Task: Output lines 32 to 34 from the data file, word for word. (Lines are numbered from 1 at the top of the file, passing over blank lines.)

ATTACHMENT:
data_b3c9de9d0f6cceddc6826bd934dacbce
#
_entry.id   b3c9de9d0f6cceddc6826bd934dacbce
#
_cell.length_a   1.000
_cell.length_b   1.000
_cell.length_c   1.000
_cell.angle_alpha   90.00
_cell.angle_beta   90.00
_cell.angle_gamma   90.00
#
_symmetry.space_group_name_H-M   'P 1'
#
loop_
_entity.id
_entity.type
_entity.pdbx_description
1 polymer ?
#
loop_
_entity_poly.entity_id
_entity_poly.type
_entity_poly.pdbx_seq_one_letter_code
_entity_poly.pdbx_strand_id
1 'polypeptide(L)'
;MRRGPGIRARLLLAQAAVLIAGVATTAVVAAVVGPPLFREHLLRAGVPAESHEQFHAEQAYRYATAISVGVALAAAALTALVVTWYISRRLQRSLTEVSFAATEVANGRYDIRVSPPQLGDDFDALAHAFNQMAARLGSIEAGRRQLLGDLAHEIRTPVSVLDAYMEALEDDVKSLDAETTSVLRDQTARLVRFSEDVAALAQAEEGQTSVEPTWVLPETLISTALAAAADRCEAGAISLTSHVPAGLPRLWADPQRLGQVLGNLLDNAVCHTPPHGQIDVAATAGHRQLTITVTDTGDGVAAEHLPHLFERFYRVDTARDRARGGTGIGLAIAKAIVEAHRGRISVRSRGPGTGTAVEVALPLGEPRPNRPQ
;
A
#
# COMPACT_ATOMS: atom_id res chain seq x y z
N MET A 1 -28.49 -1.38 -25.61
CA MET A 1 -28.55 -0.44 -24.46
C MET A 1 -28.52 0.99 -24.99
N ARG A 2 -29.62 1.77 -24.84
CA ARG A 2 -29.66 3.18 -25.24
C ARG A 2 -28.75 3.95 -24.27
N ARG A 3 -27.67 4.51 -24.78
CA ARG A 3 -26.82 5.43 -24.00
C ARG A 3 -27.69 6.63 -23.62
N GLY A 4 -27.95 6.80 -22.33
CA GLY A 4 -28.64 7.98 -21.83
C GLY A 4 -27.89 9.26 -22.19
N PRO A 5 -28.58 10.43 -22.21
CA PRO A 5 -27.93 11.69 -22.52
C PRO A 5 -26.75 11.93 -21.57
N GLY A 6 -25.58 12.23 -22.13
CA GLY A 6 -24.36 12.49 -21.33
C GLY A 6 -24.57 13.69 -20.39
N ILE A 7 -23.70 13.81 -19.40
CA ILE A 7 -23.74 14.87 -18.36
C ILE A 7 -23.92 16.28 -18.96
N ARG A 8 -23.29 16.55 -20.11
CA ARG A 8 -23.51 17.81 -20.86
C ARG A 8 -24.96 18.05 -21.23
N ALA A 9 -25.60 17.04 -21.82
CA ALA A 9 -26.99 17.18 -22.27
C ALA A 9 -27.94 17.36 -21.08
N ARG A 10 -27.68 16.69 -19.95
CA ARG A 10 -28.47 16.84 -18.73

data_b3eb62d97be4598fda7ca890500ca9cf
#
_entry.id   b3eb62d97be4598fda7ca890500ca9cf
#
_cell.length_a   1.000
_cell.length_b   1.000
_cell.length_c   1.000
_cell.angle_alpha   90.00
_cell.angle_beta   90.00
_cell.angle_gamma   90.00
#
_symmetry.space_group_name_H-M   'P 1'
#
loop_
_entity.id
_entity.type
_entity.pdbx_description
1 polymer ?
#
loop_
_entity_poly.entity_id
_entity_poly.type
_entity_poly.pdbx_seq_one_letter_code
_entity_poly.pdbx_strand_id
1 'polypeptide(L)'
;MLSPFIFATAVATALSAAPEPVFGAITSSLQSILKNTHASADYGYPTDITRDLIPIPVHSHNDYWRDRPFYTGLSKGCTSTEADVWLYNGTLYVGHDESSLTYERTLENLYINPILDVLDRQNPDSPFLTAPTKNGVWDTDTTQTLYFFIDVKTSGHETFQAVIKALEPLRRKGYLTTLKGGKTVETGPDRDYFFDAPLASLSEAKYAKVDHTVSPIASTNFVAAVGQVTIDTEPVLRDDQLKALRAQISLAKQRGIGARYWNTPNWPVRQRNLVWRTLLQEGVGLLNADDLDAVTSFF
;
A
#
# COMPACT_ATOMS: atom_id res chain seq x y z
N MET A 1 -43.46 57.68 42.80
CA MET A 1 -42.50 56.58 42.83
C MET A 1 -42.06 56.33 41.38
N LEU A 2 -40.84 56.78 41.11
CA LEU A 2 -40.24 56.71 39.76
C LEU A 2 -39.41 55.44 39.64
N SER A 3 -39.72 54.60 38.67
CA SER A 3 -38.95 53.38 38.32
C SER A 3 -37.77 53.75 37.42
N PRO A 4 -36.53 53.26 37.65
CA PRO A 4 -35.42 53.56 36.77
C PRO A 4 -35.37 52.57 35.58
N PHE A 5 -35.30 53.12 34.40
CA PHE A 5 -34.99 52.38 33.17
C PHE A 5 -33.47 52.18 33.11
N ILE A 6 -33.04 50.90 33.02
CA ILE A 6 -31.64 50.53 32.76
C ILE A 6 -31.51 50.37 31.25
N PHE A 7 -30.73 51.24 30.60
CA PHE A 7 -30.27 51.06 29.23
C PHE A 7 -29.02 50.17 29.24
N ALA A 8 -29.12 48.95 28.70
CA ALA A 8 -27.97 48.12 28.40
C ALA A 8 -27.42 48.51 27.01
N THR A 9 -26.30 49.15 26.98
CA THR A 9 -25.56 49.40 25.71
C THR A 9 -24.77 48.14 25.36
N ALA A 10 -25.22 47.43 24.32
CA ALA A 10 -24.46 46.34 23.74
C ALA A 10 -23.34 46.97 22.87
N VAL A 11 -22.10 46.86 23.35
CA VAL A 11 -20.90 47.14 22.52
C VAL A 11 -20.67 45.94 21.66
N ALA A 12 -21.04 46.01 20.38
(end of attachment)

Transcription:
CA MET A 1 -28.55 -0.44 -24.46
C MET A 1 -28.52 0.99 -24.99
N ARG A 2 -29.62 1.77 -24.84